Remark 2.3 (improper priors).
If \(\text{kernel}{R} \neq \{\mathbf{0}\}\) , then \(R^T B R\) is singular and (2.7) becomes an improper prior. Most existing SBL algorithms are infeasible in this case, thus motivating us to propose an alternative method in section 3. In particular, the resulting difficulties for the evidence approach, which was used in the original investigation [54] and later in [5], are addressed in Appendix A.

2.3. The hyper-prior.

From the discussion above it is evident that the inverse variances \(\beta_1,\dots,\beta_k\) must be allowed to have distinctly different values for the conditionally Gaussian prior (2.7) to promote sparsity of \(R \mathbf{x}\) . This can be achieved by treating \(\beta_1,\dots,\beta_k\) as random variables with uninformative density functions. A common choice is the gamma distribution with probability density function
\begin{equation} \Gamma ( x | c,d ) = \frac{d^c}{\Gamma (c)} x^{c-1} e^{-dx}, \end{equation}
where \(c\) and \(d\) are positive shape and rate parameters. Furthermore, \(\Gamma (\cdot )\) on the right-hand side of (2.8) denotes the usual gamma function [3]. Note that a gamma-distributed random variable, \(X \sim \Gamma (c,d)\) , respectively, has mean \(E[X] = c/d\) and variance \(V[X] = c/d^2\) . In particular, \(c \to 1\) and \(d \to 0\) implies \(E[X],V[X] \to \infty\) , making (2.8) an uninformative prior. We therefore choose the inverse noise and prior variances, \(\boldsymbol{\alpha }\) and \(\boldsymbol{\beta }\) , to be gamma‐distributed:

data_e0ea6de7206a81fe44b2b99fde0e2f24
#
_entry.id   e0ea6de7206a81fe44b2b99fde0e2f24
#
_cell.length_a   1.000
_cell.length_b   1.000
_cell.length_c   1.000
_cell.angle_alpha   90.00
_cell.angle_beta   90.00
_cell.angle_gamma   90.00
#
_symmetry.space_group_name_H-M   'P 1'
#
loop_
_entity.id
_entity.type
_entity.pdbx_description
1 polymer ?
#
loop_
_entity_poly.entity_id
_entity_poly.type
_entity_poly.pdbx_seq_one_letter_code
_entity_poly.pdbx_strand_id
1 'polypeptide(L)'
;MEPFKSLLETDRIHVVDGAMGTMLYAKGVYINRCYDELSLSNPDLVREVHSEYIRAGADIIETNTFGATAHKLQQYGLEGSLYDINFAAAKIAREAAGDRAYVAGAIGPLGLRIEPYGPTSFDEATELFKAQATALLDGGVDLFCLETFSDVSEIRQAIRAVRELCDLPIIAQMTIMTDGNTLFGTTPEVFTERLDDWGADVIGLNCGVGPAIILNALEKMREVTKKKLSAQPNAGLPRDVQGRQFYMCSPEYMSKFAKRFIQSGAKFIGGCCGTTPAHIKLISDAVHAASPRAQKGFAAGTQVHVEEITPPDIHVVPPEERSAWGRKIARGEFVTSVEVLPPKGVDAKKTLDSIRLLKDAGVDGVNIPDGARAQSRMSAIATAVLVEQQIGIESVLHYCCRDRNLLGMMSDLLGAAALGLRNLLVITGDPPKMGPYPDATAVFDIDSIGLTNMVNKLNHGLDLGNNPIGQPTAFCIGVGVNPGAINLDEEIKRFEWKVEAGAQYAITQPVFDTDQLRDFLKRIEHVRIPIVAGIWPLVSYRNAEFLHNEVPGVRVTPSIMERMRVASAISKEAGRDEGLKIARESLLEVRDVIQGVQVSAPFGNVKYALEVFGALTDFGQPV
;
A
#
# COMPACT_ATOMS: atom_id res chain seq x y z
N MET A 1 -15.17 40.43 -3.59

\begin{equation} \begin{aligned} p(\alpha_i) & = \Gamma \left( \alpha_i | c, d \right), \quad i=1,\dots,m, \\ p(\beta_j) & = \Gamma \left( \beta_j | c, d \right), \quad j=1,\dots,k. \end{aligned} \end{equation}
By setting \(c=1\) and \(d \approx 0\) , \(\boldsymbol{\alpha }\) and \(\boldsymbol{\beta }\) are free from the moderating influence of the hyper-prior and allowed to “vary wildly” following the data. In our numerical tests we used \(d=10^{-4}\) for all one-dimensional problems (signals) and \(d=10^{-2}\) for all two-dimensional problems (images), which is similar to the choices in [54, 5, 6]. Future investigations will elaborate on the influence of these parameters. A few remarks are in order.
Remark 2.4 (conjugate hyper-priors).
Choosing the hyper-priors \(p(\alpha_i)\) and \(p(\beta_j)\) as gamma distributions is convenient since the gamma distribution is a conjugate3 (see [33, 30, 47]) for the conditionally Gaussian distributions (2.3) and (2.7).
Remark 2.5 (informative hyper-priors).
For simplicity we use the same hyper-prior \(\Gamma (\cdot |c,d)\) and parameters \(c,d\) for all components of \(\boldsymbol{\alpha }\) , \(\boldsymbol{\beta }\) . If one has a reasonable a priori notion of what \(\boldsymbol{\alpha }\) or \(\boldsymbol{\beta }\) should be, the choice for hyper-prior could be modified correspondingly [6, 16].
Remark 2.6 (generalized gamma hyper-priors).
The use of generalized gamma distributions was recently investigated in [11] and merged into a hybrid solver in [10]. Although generalized gamma hyper-priors were demonstrated to promote sparsity more strongly in some cases to not exceed the scope of the present work, we limit our discussion to usual gamma hyper-priors.

3. Bayesian inference.

We now propose a Bayesian inference method for the generalized hierarchical Bayesian model from section 2.